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Name: Philippe Khalaf
Member since: 2005-12-19 17:21:17
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19 Mar 2006 (updated 19 Mar 2006 at 23:35 UTC) »

Lately I have been working on Farsight and GTalk. Here are the different components I needed to get it working.

LibjingleP2P I wanted to get gtalk support in there using libjingle. Unfortunatly libjingle came fully loaded with all sorts of stuff I did not need (media engine, signaling). Basically I only wanted the P2P stuff (outgoing STUN, ICE/inline STUN, TURN). So I hacked open libjingle and came up with a p2p only libjingle that can be found here.

icesrc/icesink Next step was getting that P2P Socket to interface with gstreamer. Therefore I wrote 2 elements, icesrc and icesink that can be found here. They connect to those C++ signals on libjingle's P2PSocket and receive/send packets through that socket. Hopefully these elements will be used by jingle upstream to use gstreamer as the default media engine one day instead of linphone. :P

Telepathy gabble I had my own signaling for GTalk thanks to Telepathy's Gabble XMPP connection manager.

voip-engine Next step was to hook up the Signaling from Gabble with Farsight through the d-bus interface and the voip engine. The voip-engine uses the Farsight RTP plugin that takes care of setting up the gstreamer pipeline as well as creating the required libjinglep2p instances.

In the end it actually all worked. The interesting thing is that most of the components mentioned above can be used separately. For example, the modified libjingle can be used to establish any P2P connection for any purpose with a very high sucess rate of traversing NATs (specially if you setup/use a TURN server).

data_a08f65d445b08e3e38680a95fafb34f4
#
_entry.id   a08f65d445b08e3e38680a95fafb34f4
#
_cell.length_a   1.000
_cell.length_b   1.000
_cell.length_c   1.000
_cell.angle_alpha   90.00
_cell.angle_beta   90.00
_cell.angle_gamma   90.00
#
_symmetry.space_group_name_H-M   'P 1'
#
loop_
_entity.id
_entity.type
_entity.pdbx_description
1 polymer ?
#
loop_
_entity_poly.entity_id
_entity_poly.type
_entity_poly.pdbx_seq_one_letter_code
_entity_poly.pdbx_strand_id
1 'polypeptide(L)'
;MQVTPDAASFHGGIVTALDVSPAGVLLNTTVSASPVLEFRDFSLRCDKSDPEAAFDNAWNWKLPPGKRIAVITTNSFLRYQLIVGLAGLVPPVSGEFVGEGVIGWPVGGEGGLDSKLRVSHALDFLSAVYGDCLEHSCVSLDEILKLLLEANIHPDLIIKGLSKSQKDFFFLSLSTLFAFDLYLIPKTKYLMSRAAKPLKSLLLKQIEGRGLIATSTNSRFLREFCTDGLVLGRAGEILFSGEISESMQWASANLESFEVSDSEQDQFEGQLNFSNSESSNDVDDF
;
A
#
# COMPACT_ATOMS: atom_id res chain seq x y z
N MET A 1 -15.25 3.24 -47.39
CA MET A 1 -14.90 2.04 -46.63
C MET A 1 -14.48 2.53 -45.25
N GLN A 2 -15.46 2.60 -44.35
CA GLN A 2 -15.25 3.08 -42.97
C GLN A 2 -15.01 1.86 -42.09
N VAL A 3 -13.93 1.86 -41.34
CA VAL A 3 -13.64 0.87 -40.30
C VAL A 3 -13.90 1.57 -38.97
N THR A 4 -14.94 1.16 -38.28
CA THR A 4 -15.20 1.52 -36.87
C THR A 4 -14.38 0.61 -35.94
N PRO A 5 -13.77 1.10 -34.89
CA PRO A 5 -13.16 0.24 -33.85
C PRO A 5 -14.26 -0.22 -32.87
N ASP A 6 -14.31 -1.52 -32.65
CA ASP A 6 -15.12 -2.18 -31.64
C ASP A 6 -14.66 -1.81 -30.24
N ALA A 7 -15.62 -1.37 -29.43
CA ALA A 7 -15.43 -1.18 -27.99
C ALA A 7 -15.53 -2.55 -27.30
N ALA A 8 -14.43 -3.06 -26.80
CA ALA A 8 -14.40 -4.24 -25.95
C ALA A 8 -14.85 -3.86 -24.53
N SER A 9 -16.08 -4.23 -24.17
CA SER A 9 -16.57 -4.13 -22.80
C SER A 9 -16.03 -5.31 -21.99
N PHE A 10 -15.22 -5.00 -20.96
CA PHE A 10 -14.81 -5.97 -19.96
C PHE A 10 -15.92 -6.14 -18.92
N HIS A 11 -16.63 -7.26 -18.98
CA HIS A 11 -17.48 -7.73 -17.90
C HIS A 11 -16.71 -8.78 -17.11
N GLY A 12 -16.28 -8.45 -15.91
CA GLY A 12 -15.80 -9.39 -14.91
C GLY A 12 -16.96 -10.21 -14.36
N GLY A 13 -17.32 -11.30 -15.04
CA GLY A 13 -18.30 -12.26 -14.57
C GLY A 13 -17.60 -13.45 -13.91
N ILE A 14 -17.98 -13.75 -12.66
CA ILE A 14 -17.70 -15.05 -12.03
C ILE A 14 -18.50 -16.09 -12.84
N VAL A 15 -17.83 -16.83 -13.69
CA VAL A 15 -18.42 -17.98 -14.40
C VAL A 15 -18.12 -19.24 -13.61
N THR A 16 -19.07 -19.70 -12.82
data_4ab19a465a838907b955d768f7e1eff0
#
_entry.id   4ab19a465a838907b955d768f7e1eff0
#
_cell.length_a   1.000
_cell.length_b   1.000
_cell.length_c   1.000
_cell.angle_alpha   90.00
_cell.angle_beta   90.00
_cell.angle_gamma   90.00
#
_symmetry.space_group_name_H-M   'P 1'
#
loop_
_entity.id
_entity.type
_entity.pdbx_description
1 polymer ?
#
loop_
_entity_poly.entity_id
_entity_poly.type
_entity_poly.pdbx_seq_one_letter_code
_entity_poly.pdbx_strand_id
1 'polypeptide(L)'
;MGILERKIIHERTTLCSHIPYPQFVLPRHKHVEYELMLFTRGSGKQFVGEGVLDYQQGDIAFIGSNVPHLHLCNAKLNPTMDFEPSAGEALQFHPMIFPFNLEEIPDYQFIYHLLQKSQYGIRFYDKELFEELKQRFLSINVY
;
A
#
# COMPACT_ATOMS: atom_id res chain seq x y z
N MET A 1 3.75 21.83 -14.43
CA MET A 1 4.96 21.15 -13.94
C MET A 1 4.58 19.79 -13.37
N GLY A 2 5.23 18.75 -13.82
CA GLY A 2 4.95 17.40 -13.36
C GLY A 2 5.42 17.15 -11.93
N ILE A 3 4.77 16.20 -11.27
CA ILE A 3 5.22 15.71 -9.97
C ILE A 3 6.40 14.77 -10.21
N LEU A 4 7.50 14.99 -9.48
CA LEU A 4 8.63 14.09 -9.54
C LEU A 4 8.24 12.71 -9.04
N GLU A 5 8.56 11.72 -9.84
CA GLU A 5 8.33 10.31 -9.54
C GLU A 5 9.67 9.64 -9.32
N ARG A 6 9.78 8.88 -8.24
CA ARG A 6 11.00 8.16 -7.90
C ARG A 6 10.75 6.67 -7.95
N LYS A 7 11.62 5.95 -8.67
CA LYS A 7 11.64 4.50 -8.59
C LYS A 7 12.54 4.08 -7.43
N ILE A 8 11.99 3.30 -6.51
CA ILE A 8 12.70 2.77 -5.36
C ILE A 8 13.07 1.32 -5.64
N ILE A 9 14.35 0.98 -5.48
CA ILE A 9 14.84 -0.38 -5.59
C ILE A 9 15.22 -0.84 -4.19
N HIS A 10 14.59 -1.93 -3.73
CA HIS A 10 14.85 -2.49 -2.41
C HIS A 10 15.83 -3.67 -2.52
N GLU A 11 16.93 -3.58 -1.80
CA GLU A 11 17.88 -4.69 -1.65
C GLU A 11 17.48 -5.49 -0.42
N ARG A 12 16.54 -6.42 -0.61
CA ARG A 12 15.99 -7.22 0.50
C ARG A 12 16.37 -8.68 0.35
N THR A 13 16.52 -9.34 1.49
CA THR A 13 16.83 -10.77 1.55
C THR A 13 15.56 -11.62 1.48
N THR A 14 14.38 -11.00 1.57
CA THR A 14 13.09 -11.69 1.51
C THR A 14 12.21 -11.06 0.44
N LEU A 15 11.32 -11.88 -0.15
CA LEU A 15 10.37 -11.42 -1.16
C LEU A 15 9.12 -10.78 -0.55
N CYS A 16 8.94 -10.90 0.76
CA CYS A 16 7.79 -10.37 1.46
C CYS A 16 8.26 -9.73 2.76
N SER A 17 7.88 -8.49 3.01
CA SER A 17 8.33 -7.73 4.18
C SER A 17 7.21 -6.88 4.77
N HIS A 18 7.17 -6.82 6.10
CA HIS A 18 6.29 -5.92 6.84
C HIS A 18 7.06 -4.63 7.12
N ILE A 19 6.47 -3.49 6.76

Today I remembered I had a blog. Last entry was exactly 3 months ago! I'm due.

GStreamer Profiler

Last couple of days I have been working on a simple profiler for GStreamer. Basically I wanted to see how much time each packet was spending inside the pipeline and inside the different elements. Specifically for RTP that requires good latency. I wanted something non-intrusive that didn't require any changes to the existing elements, and I wanted something fast so it wouldn't make the collected data useless. It also needed to be thread-safe since elements can run in different threads. After some discussion on irc I came up with a simple profiler that works. Basically it allocates a memory space and uses an atomic pointer to insert structs into that memory space. The structs have some data such as the element name, the buffer size, the time of the log, etc. As for doing the actual logging, I simply override the gst_pad_push() and gst_pad_chain() functions using LD_PRELOAD magic. This will log most buffers when they enter/leave each element in the pipeline. For the moment it simply puts the collected data in a log file, but in the future I want to write some processing code that give me easier to read data.

Here is a screenshot. The yellow and red colors represent the 2 different threads (one for receiving and one for sending). The sinks/sources on each thread are also colored. Other than giving timing information it also allows me to more easily see the flow of packets happening in the pipeline.

Ok. So I have eventually started a blog. I guess it was inevitable :) Today, I also finished my last exam of my Bachelor of Computer Engineering. This means, I now have the rest of my life to develop open source software.

First step, Farsight. I'll be working more on Farsight from now on, including all RTP Gstreamer work. The RTP in GStreamer is coming along nicely, but still alot of work needs to be done. Fortunatly, all this work is mostly enhancements to a base that I hope is solid. Soon we will have drift control in there, as well as support for multiple codecs per stream. Later we will work on mulitparticipant support and alot of other goodies :)

Ok, time to go order that X40 !


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